Questions are being raised Wednesday at the state capitol over whether action taken in the legislative session currently under way is legal.
Lawmakers took an 11-day break over Easter and that may have violated a constitutional provision they don't break more than 72 hours. The governor is being asked to seek guidance from the courts before everything lawmakers do is declared illegal.
Every deal cut on the capitol's fourth floor, every vote taken in committee and every bill approved by lawmakers may be illegal. The reason is right here in the state Constitution. Article Three, Section Three says that lawmakers can't go home for more than three days unless both Houses pass a resolution saying they can leave.
But no resolution was passed and the House's own journal from April 1 shows them being adjourned for 11 days. The issue came up on the Senate floor.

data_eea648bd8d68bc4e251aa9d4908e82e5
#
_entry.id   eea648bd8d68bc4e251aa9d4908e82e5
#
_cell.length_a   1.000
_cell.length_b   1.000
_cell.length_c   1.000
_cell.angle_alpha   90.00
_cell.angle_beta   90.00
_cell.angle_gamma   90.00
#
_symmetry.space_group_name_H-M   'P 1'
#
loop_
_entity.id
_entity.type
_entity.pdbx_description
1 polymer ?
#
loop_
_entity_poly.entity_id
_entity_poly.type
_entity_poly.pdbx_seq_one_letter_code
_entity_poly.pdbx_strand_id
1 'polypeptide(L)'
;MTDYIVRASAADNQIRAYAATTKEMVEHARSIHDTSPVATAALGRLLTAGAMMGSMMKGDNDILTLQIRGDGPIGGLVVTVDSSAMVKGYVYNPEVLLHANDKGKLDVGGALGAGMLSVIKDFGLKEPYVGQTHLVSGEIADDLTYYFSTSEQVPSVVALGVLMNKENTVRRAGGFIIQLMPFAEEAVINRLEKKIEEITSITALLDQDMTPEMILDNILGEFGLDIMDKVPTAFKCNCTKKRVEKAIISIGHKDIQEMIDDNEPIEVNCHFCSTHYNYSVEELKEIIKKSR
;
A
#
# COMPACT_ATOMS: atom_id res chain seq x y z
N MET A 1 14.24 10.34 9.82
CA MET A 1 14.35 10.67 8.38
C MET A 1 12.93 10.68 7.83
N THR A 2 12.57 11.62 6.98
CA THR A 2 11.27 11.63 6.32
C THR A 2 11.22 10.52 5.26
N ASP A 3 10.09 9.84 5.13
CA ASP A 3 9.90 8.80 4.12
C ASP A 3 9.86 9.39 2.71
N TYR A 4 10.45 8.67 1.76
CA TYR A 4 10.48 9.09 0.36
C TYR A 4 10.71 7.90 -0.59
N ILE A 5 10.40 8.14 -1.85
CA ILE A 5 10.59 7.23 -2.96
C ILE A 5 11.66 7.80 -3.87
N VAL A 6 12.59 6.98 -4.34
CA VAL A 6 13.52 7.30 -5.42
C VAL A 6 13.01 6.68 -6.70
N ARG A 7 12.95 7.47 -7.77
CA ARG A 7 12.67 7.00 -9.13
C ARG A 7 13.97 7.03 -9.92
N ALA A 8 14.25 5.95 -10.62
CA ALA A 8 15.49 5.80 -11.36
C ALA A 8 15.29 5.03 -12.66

"We are right now in a situation where anything that we do as a body can be called into question as being whether it's void," says Sen. Skip Campbell, (D) Ft. Lauderdale.
The Senate president says not to worry.
"As of this point I have been assured that both actions taken by both chambers are legal and defensible," says Sen. Jim King, (R) Jacksonville, Senate President.
But a letter sent to Jeb Bush by House democrats asks the governor to seek an opinion from the Supreme Court before more time passes.
"To determine whether this session is in fact held under the jurisdiction of the Constitution and if not some recommendations on how we might be able to resolve that," says Rep. Doug Wiles, (D) St. Augustine, House Minority Leader.
The apparent goof has some House members so worried they are considering passing a resolution trying to retroactively make what they did legal, hoping that will be enough to make the courts happy.
A spokesperson at the governor's office says there's no decision yet on whether to seek a Supreme Court review of the situation.
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